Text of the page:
Post 50

Satisfaction With Life Has Surprising Impact On Bone Density, Study Says

If there's a single resolution you should make, it should be to boost your contentment with life. While many people try (and fail) to keep popular resolutions, like exercising more and eating healthier, a new study says improving your satisfaction with life can be really good for you, all the way down to your bones.

Researchers from the University of Eastern Finland believe that, among older women, those who are more satisfied with life tend to have greater bone density. Osteoporosis becomes a key health concern as we age, with some estimates suggesting that more than half of all those over age 50 have osteoporosis or low bone mass.

Researchers looked at data from a long-term osteoporosis study, started in 1999, and evaluated surveys from more than 2,100 women. The women, all between 60 and 70 years old, answered four questions to assess life satisfaction, rating things like the ease of life, overall happiness and feelings of loneliness.

Just over 1,100 women participated in a follow-up 10 years later. Overall, participants lost an average of 4 percent bone density. But the difference between those who reported low and high life satisfaction was up to 52 percent.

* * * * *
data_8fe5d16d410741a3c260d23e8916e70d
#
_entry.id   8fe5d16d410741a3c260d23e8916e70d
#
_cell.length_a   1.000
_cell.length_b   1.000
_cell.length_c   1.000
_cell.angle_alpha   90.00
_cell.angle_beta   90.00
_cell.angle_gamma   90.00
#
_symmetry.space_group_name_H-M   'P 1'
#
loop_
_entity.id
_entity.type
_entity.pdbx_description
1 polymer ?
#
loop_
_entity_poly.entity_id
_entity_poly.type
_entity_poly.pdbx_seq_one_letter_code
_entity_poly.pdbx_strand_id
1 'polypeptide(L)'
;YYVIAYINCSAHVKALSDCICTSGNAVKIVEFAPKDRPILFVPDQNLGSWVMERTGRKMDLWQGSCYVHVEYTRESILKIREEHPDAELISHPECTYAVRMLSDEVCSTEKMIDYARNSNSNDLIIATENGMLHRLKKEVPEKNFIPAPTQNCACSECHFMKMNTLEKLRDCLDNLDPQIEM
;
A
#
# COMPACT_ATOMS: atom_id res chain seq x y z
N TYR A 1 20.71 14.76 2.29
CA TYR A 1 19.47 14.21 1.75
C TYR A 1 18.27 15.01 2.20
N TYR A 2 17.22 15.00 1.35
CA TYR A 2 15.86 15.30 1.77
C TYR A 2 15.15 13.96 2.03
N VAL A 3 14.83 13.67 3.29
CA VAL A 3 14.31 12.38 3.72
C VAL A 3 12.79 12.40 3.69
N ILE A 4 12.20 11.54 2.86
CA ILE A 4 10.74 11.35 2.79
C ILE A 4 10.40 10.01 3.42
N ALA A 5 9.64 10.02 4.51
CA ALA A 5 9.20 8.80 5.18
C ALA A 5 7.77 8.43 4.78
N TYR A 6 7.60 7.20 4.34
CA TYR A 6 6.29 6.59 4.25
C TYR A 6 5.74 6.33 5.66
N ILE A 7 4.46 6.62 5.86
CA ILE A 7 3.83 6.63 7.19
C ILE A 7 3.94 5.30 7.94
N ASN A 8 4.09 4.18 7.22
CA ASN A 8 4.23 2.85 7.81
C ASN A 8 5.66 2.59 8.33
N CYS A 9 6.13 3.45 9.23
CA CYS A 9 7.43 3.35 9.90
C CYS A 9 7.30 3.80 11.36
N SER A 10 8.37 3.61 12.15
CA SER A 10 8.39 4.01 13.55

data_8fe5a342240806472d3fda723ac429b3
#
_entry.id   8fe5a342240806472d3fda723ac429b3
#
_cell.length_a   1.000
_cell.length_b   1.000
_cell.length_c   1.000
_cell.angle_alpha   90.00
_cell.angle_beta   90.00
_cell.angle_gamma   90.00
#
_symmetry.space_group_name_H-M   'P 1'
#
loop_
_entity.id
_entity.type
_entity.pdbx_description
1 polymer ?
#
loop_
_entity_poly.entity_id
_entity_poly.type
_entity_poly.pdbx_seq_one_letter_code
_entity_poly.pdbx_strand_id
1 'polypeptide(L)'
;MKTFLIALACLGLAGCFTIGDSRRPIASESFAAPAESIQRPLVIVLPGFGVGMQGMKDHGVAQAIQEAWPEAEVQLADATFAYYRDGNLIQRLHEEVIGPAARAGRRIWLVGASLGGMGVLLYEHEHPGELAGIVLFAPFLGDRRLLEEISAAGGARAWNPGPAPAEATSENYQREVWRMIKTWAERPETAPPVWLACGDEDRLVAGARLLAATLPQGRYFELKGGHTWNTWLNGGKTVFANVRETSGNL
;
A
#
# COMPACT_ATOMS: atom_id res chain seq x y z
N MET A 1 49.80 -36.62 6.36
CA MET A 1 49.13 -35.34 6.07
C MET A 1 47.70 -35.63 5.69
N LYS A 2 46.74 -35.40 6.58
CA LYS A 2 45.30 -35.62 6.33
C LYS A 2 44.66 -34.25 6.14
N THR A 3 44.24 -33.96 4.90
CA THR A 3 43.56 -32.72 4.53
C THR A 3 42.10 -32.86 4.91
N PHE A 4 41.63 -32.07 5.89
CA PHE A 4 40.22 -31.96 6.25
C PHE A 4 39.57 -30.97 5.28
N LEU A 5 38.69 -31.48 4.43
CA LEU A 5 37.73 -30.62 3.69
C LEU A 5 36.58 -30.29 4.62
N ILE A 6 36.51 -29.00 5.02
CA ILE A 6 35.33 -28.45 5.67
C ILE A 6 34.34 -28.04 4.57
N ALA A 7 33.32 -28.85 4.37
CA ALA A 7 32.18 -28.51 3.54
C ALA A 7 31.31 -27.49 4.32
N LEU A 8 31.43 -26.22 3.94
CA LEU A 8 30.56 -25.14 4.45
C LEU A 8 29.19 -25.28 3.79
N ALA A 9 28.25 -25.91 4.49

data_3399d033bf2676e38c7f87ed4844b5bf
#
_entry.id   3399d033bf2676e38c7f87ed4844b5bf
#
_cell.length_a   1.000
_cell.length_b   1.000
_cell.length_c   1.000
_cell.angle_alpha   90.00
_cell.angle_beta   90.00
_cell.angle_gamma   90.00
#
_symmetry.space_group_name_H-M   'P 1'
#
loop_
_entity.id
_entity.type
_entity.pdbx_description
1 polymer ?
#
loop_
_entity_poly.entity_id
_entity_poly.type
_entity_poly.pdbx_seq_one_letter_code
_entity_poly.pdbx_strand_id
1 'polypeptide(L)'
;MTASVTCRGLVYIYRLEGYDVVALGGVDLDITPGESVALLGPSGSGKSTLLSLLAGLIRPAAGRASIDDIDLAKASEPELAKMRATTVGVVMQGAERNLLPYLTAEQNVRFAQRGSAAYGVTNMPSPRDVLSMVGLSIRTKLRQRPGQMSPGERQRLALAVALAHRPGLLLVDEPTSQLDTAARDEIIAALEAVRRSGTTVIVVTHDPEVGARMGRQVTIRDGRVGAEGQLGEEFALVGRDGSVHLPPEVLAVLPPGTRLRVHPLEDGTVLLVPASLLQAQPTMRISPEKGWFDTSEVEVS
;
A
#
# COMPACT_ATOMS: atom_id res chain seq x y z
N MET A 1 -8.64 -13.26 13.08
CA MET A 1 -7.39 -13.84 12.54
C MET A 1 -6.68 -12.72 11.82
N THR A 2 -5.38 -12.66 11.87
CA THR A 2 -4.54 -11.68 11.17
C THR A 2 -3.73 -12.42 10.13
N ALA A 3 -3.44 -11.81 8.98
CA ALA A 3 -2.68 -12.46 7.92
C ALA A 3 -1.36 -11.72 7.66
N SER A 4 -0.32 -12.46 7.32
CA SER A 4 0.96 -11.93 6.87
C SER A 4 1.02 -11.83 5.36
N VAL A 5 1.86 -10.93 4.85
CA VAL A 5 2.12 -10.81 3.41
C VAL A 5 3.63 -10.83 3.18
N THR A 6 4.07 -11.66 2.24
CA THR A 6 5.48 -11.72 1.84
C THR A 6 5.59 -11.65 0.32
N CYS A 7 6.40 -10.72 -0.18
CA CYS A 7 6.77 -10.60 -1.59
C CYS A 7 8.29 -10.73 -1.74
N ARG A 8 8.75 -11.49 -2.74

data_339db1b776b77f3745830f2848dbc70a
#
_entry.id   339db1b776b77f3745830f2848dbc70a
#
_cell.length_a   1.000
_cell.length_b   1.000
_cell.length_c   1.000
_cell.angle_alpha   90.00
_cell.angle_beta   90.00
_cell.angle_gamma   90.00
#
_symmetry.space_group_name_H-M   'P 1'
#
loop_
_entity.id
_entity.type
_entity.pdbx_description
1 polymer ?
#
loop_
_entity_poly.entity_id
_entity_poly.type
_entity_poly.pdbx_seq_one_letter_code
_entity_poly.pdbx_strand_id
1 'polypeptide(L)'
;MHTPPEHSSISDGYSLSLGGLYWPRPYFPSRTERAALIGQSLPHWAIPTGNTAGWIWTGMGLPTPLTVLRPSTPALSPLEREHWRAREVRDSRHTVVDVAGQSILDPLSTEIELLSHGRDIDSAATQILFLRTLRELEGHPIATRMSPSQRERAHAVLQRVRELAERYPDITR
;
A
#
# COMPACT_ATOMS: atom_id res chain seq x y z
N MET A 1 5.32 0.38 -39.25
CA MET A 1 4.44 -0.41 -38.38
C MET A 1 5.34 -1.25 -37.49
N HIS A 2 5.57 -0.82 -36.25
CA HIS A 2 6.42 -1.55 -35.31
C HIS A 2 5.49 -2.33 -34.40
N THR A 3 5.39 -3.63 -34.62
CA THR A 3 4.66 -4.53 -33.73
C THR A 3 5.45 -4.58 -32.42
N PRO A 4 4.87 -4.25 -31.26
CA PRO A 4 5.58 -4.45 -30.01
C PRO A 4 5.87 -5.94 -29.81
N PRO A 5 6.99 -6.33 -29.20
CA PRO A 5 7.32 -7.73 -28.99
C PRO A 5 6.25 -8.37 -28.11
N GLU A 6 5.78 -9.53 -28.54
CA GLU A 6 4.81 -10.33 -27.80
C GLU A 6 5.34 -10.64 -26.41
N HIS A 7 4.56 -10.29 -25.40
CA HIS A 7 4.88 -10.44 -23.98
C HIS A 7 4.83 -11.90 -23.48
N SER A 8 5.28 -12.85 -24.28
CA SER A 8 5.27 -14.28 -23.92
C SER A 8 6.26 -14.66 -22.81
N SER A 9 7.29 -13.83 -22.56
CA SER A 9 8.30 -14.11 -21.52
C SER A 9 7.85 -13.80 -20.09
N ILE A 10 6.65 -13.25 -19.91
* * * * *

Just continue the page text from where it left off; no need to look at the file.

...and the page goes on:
"Life satisfaction should be taken into account when effects of aging and prevention of osteoporosis as well as health promotion in postmenopausal women are considered," the authors wrote in the journal Psychosomatic Medicine.

The good news is those who increased their life satisfaction, even if they were originally dissatisfied or somewhere in between, showed improvements in bone density. But those whose satisfaction with life fell experienced 85 percent weakened bone density compared to those whose satisfaction improved. Study authors say the findings could have something to do with lifestyle habits of those who feel unhappy, like smoking more or exercising less, both of which can affect bone health.

Numerous studies have been done to determine other lifestyle factors that can prevent or slow bone disease. A 2013 study suggested probiotics, like those found in yogurt, could help curb bone loss. Another study suggested that moderate alcohol drinkers have better bone turnover than those who don't drink or drink heavily.

Still, we think the findings of the new study are pretty straightforward: Happiness is good for you, all the way down to your bones.


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